A huge controversy is raging surrounding AI art tools that allow you to generate artwork with text prompts. Many cover designers are strongly against it, but we believe in consumers’ right to choose the best and easiest option for them to make great book covers.
We here at Creativindie covers do not use AI art, though if we do so in the future, they will be clearly labelled and explained – there are some copyright limitations to Midjourney and similar tools that authors need to be aware of.
Book covers are about more than just sourcing reliable copyright-free stock photos. The text and typography is also hugely important. So far, most AI art would need heavy photoshopping (actually, this week I discovered a few best midjourney prompts for book cover design that are unreasonable good, without needing any fixing…so I’m going to use them as templates and teach how to use AI for book cover design *if you choose to*.)
I understand that both cover designers and authors want to make sure they don’t get in any legal water over ill-defined AI art usage terms – which is why many cover designers are outright rejecting Midjourney as a tool.
They won’t work on Kindle or iBooks (though I’m going to test them anyway, maybe I can find a workaround). But they WILL work on Wattpad, Facebook, Twitter, Tumblr and other social media sites. So whenever you post a promotional picture of your book cover, you could awesomefy it (that’s not a word but it needs to be = make awesome).
Now I just need to learn how to make those animated covers look amazing on a static 3D product shot… I’ll learn that next. The danger is, of course, once I give away all these secrets, everybody is going to do it, so on top of all the author-spam you usually see on Twitter or Facebook, now the images will be moving. It’ll be like Myspace all over again (obnoxious, hard to look at).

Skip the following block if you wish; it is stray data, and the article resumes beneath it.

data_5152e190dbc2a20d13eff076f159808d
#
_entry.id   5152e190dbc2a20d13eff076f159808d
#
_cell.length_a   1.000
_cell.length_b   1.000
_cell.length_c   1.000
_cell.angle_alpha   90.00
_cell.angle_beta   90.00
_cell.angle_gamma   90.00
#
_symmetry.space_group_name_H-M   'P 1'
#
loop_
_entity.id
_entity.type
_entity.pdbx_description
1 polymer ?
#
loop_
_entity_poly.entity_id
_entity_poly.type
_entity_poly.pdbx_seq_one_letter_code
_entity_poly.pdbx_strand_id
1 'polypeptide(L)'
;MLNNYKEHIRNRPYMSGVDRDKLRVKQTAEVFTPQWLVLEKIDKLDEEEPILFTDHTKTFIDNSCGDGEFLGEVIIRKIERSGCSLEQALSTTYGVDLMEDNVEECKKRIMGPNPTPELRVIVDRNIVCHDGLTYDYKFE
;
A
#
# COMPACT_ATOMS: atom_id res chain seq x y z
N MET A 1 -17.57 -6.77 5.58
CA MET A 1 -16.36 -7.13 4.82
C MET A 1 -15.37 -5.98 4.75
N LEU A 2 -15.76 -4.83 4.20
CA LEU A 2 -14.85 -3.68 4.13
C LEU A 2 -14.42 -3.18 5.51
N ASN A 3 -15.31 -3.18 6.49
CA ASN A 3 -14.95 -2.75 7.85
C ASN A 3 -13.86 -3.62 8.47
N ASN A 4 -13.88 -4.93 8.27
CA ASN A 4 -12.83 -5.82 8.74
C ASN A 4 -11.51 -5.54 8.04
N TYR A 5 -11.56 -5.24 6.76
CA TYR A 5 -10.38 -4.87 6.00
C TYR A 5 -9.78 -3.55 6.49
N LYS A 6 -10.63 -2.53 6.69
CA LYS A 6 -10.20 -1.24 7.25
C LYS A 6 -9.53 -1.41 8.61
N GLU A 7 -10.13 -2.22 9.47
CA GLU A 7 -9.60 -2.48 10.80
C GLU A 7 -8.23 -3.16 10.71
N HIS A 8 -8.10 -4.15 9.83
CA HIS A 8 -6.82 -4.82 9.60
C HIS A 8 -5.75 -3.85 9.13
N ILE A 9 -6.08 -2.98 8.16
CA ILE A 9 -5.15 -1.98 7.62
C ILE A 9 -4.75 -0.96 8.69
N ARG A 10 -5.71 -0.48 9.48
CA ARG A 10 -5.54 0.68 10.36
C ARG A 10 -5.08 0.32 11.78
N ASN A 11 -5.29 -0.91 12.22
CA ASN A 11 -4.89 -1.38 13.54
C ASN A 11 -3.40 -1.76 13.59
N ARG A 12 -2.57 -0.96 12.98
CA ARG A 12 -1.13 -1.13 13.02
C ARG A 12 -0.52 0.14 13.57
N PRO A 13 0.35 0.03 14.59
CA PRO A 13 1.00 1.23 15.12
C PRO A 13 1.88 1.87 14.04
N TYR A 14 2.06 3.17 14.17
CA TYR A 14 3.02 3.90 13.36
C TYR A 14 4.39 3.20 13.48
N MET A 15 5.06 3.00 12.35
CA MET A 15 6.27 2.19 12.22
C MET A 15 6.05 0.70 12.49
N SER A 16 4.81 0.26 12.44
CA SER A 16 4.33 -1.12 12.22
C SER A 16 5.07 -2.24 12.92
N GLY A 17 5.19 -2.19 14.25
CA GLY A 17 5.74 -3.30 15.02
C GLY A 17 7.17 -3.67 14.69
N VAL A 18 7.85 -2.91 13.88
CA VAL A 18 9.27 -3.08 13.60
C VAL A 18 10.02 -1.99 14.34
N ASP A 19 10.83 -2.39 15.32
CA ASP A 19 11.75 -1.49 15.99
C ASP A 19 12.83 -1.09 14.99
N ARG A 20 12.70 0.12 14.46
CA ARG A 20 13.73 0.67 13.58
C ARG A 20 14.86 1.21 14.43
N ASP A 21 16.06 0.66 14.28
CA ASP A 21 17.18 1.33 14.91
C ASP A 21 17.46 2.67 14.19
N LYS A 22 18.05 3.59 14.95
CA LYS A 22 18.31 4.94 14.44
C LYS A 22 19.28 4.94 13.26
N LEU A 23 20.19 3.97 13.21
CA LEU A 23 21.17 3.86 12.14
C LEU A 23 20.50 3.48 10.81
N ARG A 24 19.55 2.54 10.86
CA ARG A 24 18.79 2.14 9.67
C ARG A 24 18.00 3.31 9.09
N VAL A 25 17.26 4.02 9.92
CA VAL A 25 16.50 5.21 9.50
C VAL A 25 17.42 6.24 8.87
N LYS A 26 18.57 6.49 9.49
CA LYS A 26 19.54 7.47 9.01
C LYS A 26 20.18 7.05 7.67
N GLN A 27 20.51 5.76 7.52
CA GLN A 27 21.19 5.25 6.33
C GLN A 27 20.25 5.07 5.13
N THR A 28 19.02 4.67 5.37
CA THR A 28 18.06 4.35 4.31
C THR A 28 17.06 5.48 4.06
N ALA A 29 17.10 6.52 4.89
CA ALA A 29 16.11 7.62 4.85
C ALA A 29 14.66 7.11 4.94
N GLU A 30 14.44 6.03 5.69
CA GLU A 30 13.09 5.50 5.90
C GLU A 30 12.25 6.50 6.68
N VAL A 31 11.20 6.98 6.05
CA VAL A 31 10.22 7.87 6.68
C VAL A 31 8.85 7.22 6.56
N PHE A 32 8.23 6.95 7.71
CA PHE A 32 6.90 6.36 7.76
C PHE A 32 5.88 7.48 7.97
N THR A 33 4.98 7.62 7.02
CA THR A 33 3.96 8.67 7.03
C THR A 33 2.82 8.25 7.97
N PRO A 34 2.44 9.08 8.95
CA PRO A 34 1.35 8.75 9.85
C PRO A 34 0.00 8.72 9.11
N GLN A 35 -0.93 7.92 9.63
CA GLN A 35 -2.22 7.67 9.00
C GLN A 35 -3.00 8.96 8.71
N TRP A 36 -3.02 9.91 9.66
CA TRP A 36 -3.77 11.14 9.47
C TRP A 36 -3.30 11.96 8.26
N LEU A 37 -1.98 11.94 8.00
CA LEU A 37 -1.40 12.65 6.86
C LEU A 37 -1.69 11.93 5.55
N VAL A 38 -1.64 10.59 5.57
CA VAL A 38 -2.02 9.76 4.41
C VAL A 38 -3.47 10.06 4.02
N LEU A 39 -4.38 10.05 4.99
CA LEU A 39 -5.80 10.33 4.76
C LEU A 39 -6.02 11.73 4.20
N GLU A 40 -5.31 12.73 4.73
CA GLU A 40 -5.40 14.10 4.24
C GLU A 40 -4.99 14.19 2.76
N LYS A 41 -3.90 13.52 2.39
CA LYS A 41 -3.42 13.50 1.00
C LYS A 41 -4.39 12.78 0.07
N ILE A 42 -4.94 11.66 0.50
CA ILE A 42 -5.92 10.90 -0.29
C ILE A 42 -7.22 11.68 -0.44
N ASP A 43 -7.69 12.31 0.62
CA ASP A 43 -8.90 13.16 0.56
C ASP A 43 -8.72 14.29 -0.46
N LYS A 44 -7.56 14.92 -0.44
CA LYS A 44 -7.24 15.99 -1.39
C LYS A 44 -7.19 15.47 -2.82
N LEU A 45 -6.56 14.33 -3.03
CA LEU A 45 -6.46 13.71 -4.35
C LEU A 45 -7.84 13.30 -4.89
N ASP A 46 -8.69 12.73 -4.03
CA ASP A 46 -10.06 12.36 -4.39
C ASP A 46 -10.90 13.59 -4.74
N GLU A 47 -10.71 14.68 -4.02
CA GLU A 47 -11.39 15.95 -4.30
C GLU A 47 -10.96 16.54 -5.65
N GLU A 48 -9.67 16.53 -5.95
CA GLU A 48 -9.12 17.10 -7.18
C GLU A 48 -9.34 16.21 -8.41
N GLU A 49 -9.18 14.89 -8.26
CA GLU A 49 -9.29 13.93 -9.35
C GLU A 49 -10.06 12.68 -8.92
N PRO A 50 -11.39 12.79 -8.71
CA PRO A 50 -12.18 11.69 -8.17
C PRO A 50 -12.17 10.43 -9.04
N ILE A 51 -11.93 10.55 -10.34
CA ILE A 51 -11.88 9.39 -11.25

So what I should do is keep these secrets to myself, so they only show up on my covers and I have a marketing advantage. But.. I’m not going to. These covers were easy to make, and the tools are cheap. Be extremely cautious, don’t overdo it, but for shits and giggles, here’s a tutorial on designing your own animated covers.
If you like this tutorial and animate your book cover, share your cover on Twitter and tag me: @creativindie so I can see it.
How to make your own animated book covers
Firstly, add some sparkle. I used this site, paid to remove the watermark. It only has a few features, but it plays off the natural light/dark contrast of your book cover, and you can select the areas for some amazing effects.
Here’s a video tutorial.
Secondly, I found DP Animation Maker, a bit more expensive at $37.77, but it can add great effects, especially for light, water and movement.
Thirdly, I wanted to find a way to morph images, so, for example, a face can blink, or smile. To do that I’d need two or three pictures and merge them together.
I can do that with http://gifmaker.me. First I have to make the different versions of the cover, then I add the photos and turn them into a gif. I thought this might work especially well to add a “splash” effect with a big quote, review, or description – a little bit of extra sales copy space on your cover image.
You can also make an animated book cover in Photoshop but it’s more of a process.
How to save/share your animated book covers
The gifs you make can be pretty big; you can try to use Gifmaker’s resizer to make them smaller. If you upload them to Giphy.com the file size doesn’t really matter – Giphy is great for posting on Facebook (if you use a Giphy link it will preview the animated gif, but if you upload the gif straight to Facebook, it won’t play).